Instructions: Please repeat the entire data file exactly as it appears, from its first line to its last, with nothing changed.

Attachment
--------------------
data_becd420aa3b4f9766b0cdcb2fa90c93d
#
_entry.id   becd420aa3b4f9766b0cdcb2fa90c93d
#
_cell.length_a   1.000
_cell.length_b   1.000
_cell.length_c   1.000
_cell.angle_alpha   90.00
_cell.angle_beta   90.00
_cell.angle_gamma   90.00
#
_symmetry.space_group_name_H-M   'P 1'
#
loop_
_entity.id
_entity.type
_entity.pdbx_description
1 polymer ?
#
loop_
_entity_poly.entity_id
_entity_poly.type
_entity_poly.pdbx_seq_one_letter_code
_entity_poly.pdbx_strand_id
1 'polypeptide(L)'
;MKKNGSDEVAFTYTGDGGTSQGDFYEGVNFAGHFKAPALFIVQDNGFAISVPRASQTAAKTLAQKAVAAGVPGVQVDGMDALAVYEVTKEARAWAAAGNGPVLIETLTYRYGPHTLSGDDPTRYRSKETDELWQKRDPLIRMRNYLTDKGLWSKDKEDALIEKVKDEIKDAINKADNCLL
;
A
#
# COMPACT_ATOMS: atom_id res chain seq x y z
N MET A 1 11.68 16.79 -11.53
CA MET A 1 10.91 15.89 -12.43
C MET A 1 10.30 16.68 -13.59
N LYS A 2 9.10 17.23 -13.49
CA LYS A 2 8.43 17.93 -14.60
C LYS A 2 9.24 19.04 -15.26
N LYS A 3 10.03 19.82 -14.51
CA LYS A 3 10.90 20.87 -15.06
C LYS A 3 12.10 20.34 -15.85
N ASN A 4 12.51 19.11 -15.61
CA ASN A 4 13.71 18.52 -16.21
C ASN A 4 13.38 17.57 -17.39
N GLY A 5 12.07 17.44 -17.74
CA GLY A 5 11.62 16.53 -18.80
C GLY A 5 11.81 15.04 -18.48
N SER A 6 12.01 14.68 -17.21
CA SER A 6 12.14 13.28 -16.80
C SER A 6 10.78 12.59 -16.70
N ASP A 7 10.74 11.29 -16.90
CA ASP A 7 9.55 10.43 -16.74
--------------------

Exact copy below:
data_becd420aa3b4f9766b0cdcb2fa90c93d
#
_entry.id   becd420aa3b4f9766b0cdcb2fa90c93d
#
_cell.length_a   1.000
_cell.length_b   1.000
_cell.length_c   1.000
_cell.angle_alpha   90.00
_cell.angle_beta   90.00
_cell.angle_gamma   90.00
#
_symmetry.space_group_name_H-M   'P 1'
#
loop_
_entity.id
_entity.type
_entity.pdbx_description
1 polymer ?
#
loop_
_entity_poly.entity_id
_entity_poly.type
_entity_poly.pdbx_seq_one_letter_code
_entity_poly.pdbx_strand_id
1 'polypeptide(L)'
;MKKNGSDEVAFTYTGDGGTSQGDFYEGVNFAGHFKAPALFIVQDNGFAISVPRASQTAAKTLAQKAVAAGVPGVQVDGMDALAVYEVTKEARAWAAAGNGPVLIETLTYRYGPHTLSGDDPTRYRSKETDELWQKRDPLIRMRNYLTDKGLWSKDKEDALIEKVKDEIKDAINKADNCLL
;
A
#
# COMPACT_ATOMS: atom_id res chain seq x y z
N MET A 1 11.68 16.79 -11.53
CA MET A 1 10.91 15.89 -12.43
C MET A 1 10.30 16.68 -13.59
N LYS A 2 9.10 17.23 -13.49
CA LYS A 2 8.43 17.93 -14.60
C LYS A 2 9.24 19.04 -15.26
N LYS A 3 10.03 19.82 -14.51
CA LYS A 3 10.90 20.87 -15.06
C LYS A 3 12.10 20.34 -15.85
N ASN A 4 12.51 19.11 -15.61
CA ASN A 4 13.71 18.52 -16.21
C ASN A 4 13.38 17.57 -17.39
N GLY A 5 12.07 17.44 -17.74
CA GLY A 5 11.62 16.53 -18.80
C GLY A 5 11.81 15.04 -18.48
N SER A 6 12.01 14.68 -17.21
CA SER A 6 12.14 13.28 -16.80
C SER A 6 10.78 12.59 -16.70
N ASP A 7 10.74 11.29 -16.90
CA ASP A 7 9.55 10.43 -16.74